“Deceptive site ahead”: Google helps protect users from deceitful download buttons

There is a good chance you benefit from Google’s Safe Browsing API without even realising it.

Popular browsers such as Chrome, Firefox and Safari use the Google Safe Browsing service to check whether a webpage they are about to visit is suspicious, or is known to contain any threats (such as phishing forms or malware).

Google Safe Browsing already helps protect surfers from some of the risk of downloading adware and spyware, but it hasn’t stopped there.

This week, Google has announced that its is extending its Safe Browsing protection to shield you from another threat often used by scammers and malicious hackers: deceptive download buttons.

Download buttons that attempt to dupe innocent users into making unwise choices may be served up in your browser via a website’s embedded ad content and – with some careful social engineering – might trick you into doing something foolish, thinking that their messages are legitimate communications from the website or your computer.

Here are some examples of deceptive ads that Google shared to illustrate the issue.

In the first example, users might be fooled into thinking that they need to update the media player installed on their computer and click the “Update” button. Of course, doing so takes the unsuspecting user to a webpage which is likely to download a Trojan horse to their PC.

In the second example, the deceptive advert poses as a dialog box suggesting that a program needs to be installed to watch Flash Video content. Again, the program is likely to be malicious – and the message has not come from the website itself but from an ad that it is being served to the site’s visitors.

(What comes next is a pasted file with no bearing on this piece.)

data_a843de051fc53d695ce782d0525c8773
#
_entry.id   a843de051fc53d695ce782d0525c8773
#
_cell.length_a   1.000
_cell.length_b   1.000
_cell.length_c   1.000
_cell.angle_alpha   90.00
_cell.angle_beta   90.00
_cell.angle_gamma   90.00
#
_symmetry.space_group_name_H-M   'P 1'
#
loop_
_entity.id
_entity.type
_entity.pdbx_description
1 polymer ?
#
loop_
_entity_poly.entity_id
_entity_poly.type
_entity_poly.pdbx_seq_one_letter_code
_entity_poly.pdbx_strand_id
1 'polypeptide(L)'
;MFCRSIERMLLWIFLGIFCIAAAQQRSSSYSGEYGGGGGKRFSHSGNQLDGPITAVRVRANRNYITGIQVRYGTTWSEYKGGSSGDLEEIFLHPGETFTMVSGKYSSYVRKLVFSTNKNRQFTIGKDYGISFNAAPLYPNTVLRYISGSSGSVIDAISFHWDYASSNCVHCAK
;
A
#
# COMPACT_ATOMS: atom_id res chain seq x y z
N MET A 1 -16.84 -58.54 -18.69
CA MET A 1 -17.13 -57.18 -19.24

Google warns website owners that if visitors to their webpages consistently see social engineering content, their Google Safe Browsing functionality “may warn users when they visit the site.”

Here is what such a “Deceptive site ahead” warning would look like in the Google Chrome browser:


The truth is that deceitful download buttons could appear anywhere on the web, not just on seedy sites offering pirated software and porn. So it’s handy that your browser can help protect you from such risks rather than just having to rely upon your wits.

And, if you are a webmaster and believe that your site is being unfairly categorised by Google’s Safe Browsing API as containing deceptive content, you can do a lot worse than check out the company’s guide for webmasters.

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